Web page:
Protection and treatment of the nation's significant historic buildings, landmarks, landscapes, battlefields, tribal communities, and archeological sites; prominent federally-owned buildings; and State and privately-owned properties. [National Park Service, Historic Preservation Services
The process of preserving a part of a community, from an individual building or part of a building to a whole neighborhood (including roadways and waterways), because of its historical importance.
The identification, evaluation, establishment, and protection of resources significant in history, architecture, archaeology, engineering or culture.
Protecting structures of historic and cultural importance.
see also Maritime Preservation; Rural Preservation[use only with subheading]-- BIBLIOGRAPHIES-- BIOGRAPHY-- CAREERS-- CONFERENCES AND WORKSHOPS-- CORPORATE INVOLVEMENT-- Directories: see Handbooks-- ECONOMIC ASPECTS see also Fund Raising; Grants; Revolving Funds-- FEASIBILITY STUDIES see also Impact Studies-- FEDERAL PROGRAMS-- HANDBOOKS-- HISTORY-- INTERNATIONAL ISSUES-- LAW AND LEGISLATION-- PHILOSOPHY AND ETHICS-- PLANNING-- STATE AND LOCAL PROGRAMS see also Historic Preservation -- Law and Legislation; Historic Preservation Organizations; COUNTRY, STATE AND REGION APPENDIX-- STUDY AND TEACHING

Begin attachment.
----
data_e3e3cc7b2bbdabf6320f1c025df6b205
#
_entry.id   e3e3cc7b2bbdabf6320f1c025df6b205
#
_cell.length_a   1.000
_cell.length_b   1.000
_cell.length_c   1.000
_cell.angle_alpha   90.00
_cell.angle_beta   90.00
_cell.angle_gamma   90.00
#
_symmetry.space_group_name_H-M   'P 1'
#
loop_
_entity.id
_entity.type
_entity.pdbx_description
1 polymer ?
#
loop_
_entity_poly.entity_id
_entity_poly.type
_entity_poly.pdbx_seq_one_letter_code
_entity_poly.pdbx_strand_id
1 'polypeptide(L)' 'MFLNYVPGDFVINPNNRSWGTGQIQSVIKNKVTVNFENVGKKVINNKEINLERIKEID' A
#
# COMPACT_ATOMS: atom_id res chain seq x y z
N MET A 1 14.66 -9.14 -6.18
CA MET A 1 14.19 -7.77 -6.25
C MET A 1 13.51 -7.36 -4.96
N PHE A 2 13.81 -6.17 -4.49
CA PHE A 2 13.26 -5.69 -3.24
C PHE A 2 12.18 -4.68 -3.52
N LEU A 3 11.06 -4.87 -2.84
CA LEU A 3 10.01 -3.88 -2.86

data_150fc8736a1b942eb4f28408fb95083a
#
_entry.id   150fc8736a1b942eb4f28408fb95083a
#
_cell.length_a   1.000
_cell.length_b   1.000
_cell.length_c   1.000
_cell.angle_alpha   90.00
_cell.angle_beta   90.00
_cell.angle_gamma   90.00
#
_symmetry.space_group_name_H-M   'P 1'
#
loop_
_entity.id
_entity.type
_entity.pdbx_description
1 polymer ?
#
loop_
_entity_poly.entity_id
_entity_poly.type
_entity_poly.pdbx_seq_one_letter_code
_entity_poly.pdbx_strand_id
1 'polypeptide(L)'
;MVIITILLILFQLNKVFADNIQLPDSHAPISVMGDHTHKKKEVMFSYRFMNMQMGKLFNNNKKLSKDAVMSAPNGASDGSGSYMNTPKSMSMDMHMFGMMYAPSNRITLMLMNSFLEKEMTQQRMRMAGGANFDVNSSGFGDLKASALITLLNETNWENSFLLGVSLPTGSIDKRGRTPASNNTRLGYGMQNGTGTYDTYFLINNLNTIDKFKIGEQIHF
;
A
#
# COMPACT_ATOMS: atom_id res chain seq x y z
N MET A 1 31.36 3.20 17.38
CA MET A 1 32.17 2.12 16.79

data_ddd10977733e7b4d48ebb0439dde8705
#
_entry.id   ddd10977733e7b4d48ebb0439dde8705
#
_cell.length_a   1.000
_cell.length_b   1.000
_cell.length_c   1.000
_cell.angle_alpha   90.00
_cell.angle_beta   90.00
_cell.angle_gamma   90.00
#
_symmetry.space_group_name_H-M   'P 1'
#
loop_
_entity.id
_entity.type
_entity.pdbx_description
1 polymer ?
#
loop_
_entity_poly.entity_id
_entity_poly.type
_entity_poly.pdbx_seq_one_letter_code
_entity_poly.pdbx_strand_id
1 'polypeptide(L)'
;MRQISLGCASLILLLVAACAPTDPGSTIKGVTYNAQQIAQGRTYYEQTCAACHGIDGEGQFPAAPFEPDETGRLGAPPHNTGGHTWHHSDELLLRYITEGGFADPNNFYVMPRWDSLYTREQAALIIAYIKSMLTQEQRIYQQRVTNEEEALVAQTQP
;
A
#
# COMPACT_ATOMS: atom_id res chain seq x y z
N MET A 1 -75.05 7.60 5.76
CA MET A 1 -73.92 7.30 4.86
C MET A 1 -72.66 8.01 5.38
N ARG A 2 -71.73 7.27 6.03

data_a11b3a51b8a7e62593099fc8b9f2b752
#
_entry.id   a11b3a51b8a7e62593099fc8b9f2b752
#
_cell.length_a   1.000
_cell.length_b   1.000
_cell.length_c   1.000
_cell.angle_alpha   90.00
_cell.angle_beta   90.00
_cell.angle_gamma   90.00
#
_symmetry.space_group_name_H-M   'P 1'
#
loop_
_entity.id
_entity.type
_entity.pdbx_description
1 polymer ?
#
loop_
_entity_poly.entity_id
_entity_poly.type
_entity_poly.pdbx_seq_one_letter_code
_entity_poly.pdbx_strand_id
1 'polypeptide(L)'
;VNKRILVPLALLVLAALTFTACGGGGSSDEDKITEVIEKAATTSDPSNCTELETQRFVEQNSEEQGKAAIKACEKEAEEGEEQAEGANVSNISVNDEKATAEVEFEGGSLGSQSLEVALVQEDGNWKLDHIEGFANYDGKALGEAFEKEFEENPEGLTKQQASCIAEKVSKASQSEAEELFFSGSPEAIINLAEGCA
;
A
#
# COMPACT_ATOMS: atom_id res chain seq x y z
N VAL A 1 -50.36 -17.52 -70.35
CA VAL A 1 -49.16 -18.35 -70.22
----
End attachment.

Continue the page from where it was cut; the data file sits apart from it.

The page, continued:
A process to protect buildings with historic value or significance from destruction or extensive renovation.
The physical rehabilitation of a historic home or building, and the movement of the same name begun in the 1960s in the U.S. to preserve and protect landmarks and urban neighborhoods.
The physical rehabilitation of a historic home or building to protect landmark property.
A movement begun in the 1960's in the United States to protect landmarks and to unify neighborhoods. To physically rehabilitate a historic building.
Historic preservation, heritage management, or heritage conservation is the theory and practice of creatively maintaining the historic built environment and controlling the landscape component of which it is an integral part. The Secretary of the Interior of the U.S. government defines the historic environment as districts, sites, buildings, structures, objects, and landscapes which are significant in American history, architecture, archeology, engineering, and culture.